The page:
Solo singles and albums
The songs on the album [Tocho Ratzuf Ahavah], all of them by Ribo, are endlessly mature and sensitive; the melodies sometimes sound like a familiar synagogue tune, sometimes like rock classics
–Ashdod Performance Arts Center[10]
In 2014, Ribo produced his debut album, Tocho Ratzuf Ahavah ("He Is Filled With Continuous Love").[11] The third single from the album, "Kol Dodi" ("The Voice of My Beloved"), earned second place at the 2013 Israel Song Festival.[12][13] The album was certified gold.[4]

In October 2015, Ribo released the first single from his second album, "Mekasheh Achat Zahav" ("A Solid Piece of Gold"), which he wrote in honor of the birth of his second son.[14] In 2016, he released his second album, Pachad Gevahim ("Fear of Heights").[15] That album too was certified gold.[5]

In February 2018, Ribo released the album Shetach Afor ("Gray Area"), which was certified platinum.[16] The music video for one of the singles on the album, "Lashuv HaBaytah" ("Coming Home"), logged more than 26 million views on YouTube.[2][17]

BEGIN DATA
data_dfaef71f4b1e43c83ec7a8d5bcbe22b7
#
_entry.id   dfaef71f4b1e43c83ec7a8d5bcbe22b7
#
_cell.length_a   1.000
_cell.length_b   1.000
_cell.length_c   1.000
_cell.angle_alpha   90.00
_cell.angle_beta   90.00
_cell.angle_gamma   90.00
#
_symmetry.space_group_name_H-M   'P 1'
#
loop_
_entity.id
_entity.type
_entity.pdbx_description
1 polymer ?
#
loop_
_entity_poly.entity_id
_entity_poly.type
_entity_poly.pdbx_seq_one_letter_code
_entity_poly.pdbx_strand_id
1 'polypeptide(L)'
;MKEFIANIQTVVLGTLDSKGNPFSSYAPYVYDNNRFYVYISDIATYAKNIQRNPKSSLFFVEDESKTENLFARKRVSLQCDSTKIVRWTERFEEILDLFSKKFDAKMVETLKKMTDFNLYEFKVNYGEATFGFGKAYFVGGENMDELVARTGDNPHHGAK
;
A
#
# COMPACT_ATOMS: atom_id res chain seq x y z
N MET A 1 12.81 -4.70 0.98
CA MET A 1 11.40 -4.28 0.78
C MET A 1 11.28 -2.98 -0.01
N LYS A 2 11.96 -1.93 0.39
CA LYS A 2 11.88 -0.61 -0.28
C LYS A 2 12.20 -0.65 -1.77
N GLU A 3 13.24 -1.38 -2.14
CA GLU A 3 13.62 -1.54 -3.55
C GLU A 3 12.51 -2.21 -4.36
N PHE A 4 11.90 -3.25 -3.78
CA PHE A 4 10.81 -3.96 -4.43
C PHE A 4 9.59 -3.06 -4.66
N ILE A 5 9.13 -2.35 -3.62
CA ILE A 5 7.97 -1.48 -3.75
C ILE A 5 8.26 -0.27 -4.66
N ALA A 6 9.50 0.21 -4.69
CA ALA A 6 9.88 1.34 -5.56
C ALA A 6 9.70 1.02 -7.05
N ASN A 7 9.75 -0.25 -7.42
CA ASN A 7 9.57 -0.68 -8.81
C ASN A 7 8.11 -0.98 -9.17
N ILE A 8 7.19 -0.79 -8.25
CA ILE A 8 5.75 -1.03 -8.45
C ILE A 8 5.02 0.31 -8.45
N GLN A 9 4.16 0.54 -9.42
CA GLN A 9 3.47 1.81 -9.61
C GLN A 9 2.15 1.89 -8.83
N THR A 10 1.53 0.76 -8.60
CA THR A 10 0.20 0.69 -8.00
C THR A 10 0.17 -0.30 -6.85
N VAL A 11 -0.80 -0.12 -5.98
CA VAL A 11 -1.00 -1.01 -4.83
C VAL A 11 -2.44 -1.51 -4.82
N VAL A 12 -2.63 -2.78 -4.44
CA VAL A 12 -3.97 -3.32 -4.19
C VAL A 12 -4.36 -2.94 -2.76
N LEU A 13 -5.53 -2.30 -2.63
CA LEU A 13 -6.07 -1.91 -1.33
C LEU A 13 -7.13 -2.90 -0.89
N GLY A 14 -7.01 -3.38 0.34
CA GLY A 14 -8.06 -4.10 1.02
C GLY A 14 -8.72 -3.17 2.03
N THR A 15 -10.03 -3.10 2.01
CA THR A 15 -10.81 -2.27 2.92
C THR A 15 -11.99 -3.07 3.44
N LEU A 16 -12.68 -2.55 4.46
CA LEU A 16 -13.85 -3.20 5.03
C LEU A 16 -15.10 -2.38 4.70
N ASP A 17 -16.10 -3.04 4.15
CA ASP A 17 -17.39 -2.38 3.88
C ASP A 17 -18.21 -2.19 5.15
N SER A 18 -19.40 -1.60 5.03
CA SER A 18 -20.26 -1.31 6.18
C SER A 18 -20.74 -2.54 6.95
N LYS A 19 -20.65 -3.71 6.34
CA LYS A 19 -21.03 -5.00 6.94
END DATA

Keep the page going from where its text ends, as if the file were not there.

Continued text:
In 2018, he released "Nafshi" ("My Soul"), a duet sung with Hasidic singer Motty Steinmetz. Ribo sings his part in traditional Hebrew pronunciation while Steinmetz sings with a Hasidic pronunciation.[2] In January 2019, he released the single "HaLev Sheli" ("My Heart"). On 3 September, the single "Seder Ha'avodah" ("Order of the Service") was released, a song which describes the Yom Kippur service in the Temple in Jerusalem. These three singles were from his album Elul 5779, released in September 2019.[3] This album consists of Selichot hymns and songs relating to Yom Kippur, including covers of songs by Shlomo Carlebach and Rabbi Hillel Paley, whom Ribo wishes to introduce to his secular audiences.[2]

I believe that good music can bring people together. When you write it in a certain way, it can touch people and it can open things up. This is the generation we're in now. There's a process of redemption in what I do, there's the ethereal and the material.
–Ishay Ribo on his popularity among both religious and secular Jews[3]
Ribo performs in concert throughout Israel, both in non-kosher venues and for gender-separated Haredi audiences.[3] He often performs with Shlomo Artzi, Omer Adam, Natan Goshen, and Amir Dadon.[3] He credits the national-religious sector for about 90 percent of his concert appearances.[4] At his concerts, audiences sing the words along with him.[2][3]

Other work